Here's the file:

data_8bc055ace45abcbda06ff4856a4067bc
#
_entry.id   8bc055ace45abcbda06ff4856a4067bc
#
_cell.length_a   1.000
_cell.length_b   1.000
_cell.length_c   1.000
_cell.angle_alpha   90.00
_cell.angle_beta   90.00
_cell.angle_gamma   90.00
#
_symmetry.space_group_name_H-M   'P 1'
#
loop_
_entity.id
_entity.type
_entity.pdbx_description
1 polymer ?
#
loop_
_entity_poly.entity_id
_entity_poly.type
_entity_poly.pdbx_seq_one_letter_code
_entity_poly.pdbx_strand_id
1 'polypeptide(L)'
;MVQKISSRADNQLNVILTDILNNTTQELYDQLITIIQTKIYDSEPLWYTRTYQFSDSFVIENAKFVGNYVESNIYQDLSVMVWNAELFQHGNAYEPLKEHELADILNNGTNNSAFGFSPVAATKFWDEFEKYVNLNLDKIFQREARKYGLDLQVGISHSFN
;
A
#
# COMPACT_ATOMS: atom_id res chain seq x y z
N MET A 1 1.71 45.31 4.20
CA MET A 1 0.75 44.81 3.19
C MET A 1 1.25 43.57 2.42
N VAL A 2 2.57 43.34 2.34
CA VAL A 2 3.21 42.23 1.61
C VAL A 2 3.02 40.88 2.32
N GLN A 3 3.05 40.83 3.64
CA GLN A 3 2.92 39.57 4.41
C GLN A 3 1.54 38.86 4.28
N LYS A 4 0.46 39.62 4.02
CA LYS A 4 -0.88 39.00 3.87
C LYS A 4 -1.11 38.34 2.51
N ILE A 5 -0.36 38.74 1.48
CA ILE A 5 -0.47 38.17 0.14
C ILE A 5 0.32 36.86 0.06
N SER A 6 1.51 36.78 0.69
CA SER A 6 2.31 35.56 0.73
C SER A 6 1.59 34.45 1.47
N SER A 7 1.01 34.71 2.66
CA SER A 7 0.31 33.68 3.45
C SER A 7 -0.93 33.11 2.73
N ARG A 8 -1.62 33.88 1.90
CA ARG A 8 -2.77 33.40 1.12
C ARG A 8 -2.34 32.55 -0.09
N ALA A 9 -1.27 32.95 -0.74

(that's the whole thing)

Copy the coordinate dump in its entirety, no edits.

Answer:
data_8bc055ace45abcbda06ff4856a4067bc
#
_entry.id   8bc055ace45abcbda06ff4856a4067bc
#
_cell.length_a   1.000
_cell.length_b   1.000
_cell.length_c   1.000
_cell.angle_alpha   90.00
_cell.angle_beta   90.00
_cell.angle_gamma   90.00
#
_symmetry.space_group_name_H-M   'P 1'
#
loop_
_entity.id
_entity.type
_entity.pdbx_description
1 polymer ?
#
loop_
_entity_poly.entity_id
_entity_poly.type
_entity_poly.pdbx_seq_one_letter_code
_entity_poly.pdbx_strand_id
1 'polypeptide(L)'
;MVQKISSRADNQLNVILTDILNNTTQELYDQLITIIQTKIYDSEPLWYTRTYQFSDSFVIENAKFVGNYVESNIYQDLSVMVWNAELFQHGNAYEPLKEHELADILNNGTNNSAFGFSPVAATKFWDEFEKYVNLNLDKIFQREARKYGLDLQVGISHSFN
;
A
#
# COMPACT_ATOMS: atom_id res chain seq x y z
N MET A 1 1.71 45.31 4.20
CA MET A 1 0.75 44.81 3.19
C MET A 1 1.25 43.57 2.42
N VAL A 2 2.57 43.34 2.34
CA VAL A 2 3.21 42.23 1.61
C VAL A 2 3.02 40.88 2.32
N GLN A 3 3.05 40.83 3.64
CA GLN A 3 2.92 39.57 4.41
C GLN A 3 1.54 38.86 4.28
N LYS A 4 0.46 39.62 4.02
CA LYS A 4 -0.88 39.00 3.87
C LYS A 4 -1.11 38.34 2.51
N ILE A 5 -0.36 38.74 1.48
CA ILE A 5 -0.47 38.17 0.14
C ILE A 5 0.32 36.86 0.06
N SER A 6 1.51 36.78 0.69
CA SER A 6 2.31 35.56 0.73
C SER A 6 1.59 34.45 1.47
N SER A 7 1.01 34.71 2.66
CA SER A 7 0.31 33.68 3.45
C SER A 7 -0.93 33.11 2.73
N ARG A 8 -1.62 33.88 1.90
CA ARG A 8 -2.77 33.40 1.12
C ARG A 8 -2.34 32.55 -0.09
N ALA A 9 -1.27 32.95 -0.74